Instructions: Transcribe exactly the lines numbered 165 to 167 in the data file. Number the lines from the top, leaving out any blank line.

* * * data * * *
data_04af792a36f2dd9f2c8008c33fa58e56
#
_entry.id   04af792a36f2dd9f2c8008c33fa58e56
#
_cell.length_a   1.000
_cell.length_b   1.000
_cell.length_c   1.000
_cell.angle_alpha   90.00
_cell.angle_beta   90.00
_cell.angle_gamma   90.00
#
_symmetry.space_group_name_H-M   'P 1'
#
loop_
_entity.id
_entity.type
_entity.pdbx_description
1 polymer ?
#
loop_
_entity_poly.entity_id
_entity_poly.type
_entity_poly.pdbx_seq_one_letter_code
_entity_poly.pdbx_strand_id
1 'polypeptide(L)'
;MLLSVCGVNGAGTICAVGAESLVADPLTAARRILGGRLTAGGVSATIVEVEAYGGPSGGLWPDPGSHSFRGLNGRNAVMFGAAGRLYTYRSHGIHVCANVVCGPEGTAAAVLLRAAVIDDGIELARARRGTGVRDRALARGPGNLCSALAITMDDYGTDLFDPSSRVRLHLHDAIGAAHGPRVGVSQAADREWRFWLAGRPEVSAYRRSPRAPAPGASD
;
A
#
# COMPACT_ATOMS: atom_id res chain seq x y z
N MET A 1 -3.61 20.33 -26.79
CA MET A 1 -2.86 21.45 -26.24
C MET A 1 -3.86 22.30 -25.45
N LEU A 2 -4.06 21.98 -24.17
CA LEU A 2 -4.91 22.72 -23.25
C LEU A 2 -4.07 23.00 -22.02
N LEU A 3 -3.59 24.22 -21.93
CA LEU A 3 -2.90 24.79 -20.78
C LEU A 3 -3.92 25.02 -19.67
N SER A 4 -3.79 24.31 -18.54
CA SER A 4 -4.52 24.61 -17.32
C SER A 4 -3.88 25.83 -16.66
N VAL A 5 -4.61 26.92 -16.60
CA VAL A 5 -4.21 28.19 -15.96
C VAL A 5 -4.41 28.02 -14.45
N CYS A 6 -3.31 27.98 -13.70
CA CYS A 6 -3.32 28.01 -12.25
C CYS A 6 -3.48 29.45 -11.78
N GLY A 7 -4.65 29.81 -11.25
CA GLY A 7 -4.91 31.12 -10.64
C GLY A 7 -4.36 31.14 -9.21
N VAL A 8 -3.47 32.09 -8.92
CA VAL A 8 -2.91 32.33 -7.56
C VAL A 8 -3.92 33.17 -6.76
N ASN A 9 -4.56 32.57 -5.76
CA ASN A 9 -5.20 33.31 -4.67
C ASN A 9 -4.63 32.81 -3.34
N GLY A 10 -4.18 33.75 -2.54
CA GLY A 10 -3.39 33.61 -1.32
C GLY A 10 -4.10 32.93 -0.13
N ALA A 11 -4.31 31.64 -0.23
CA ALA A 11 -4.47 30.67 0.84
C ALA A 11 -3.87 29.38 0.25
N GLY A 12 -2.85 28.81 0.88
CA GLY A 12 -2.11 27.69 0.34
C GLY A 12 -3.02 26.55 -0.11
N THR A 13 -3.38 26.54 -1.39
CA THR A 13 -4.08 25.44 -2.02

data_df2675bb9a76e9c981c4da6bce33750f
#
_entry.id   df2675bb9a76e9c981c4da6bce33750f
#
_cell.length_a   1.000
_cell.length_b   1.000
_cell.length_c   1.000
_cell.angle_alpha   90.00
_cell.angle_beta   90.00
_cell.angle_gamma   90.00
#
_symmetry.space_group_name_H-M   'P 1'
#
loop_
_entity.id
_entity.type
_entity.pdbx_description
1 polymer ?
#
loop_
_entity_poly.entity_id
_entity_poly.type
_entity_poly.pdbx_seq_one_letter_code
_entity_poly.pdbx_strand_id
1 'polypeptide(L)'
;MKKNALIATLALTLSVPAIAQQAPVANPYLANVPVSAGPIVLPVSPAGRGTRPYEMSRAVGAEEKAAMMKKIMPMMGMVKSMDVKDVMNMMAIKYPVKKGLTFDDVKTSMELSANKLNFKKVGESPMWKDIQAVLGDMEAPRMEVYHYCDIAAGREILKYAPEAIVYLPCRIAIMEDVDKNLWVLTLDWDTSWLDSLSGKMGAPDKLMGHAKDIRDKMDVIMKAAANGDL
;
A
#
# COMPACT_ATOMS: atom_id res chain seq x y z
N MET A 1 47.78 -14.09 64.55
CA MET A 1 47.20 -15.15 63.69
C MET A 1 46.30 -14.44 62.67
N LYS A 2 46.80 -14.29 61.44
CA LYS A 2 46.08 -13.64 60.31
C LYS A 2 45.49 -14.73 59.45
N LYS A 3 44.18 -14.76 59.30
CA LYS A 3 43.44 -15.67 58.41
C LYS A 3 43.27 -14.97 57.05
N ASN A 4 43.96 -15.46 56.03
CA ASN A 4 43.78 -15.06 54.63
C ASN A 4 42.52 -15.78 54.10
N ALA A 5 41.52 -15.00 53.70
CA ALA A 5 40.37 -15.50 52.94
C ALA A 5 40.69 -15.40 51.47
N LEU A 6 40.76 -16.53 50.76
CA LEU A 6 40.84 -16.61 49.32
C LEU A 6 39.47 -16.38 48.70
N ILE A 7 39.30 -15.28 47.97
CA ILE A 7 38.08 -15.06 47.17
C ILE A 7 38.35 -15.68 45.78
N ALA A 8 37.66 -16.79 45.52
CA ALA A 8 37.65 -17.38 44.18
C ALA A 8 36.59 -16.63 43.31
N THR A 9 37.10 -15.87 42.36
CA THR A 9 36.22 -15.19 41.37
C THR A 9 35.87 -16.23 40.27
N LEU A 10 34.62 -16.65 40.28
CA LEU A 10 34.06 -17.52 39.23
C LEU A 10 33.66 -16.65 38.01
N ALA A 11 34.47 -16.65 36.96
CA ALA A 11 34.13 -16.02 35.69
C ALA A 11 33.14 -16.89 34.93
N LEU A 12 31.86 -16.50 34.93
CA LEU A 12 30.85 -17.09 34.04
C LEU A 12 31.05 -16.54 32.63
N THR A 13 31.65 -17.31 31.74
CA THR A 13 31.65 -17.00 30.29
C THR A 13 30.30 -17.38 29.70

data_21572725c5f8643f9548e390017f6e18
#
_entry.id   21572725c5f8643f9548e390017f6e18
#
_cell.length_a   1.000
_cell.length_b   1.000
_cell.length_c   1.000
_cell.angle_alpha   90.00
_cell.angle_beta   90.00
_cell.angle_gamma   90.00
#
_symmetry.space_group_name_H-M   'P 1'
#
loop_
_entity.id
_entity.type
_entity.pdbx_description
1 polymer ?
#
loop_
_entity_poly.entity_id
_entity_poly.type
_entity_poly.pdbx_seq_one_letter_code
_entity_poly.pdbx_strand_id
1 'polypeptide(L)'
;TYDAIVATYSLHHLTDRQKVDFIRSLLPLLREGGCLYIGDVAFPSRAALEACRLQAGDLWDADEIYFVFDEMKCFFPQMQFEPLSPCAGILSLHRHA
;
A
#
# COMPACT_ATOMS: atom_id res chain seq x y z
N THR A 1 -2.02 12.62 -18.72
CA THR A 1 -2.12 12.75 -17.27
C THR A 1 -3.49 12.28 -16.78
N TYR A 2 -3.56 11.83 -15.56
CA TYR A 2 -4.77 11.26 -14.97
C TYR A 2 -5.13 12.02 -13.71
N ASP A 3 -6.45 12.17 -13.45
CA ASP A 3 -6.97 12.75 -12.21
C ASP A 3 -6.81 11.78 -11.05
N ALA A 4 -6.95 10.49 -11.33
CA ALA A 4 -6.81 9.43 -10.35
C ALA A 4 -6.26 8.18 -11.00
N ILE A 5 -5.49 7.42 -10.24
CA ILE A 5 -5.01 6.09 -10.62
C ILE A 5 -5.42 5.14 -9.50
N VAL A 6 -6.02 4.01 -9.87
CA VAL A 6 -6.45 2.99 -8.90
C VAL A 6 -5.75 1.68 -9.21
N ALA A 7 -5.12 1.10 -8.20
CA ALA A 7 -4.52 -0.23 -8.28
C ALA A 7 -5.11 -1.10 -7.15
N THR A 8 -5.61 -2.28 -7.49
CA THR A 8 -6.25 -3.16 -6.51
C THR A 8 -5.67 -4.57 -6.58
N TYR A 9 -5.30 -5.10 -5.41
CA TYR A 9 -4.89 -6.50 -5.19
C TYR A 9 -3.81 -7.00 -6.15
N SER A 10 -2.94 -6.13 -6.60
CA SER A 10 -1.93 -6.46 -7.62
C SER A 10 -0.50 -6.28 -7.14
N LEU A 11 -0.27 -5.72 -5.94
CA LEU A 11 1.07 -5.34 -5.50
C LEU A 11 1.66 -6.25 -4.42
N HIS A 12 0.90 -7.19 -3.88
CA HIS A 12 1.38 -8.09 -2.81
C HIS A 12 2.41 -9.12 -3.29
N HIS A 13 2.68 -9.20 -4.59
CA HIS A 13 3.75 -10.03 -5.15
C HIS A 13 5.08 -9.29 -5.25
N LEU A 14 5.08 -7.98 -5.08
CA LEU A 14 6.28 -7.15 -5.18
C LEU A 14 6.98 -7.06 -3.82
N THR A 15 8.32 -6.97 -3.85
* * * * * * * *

A
#
# COMPACT_ATOMS: atom_id res chain seq x y z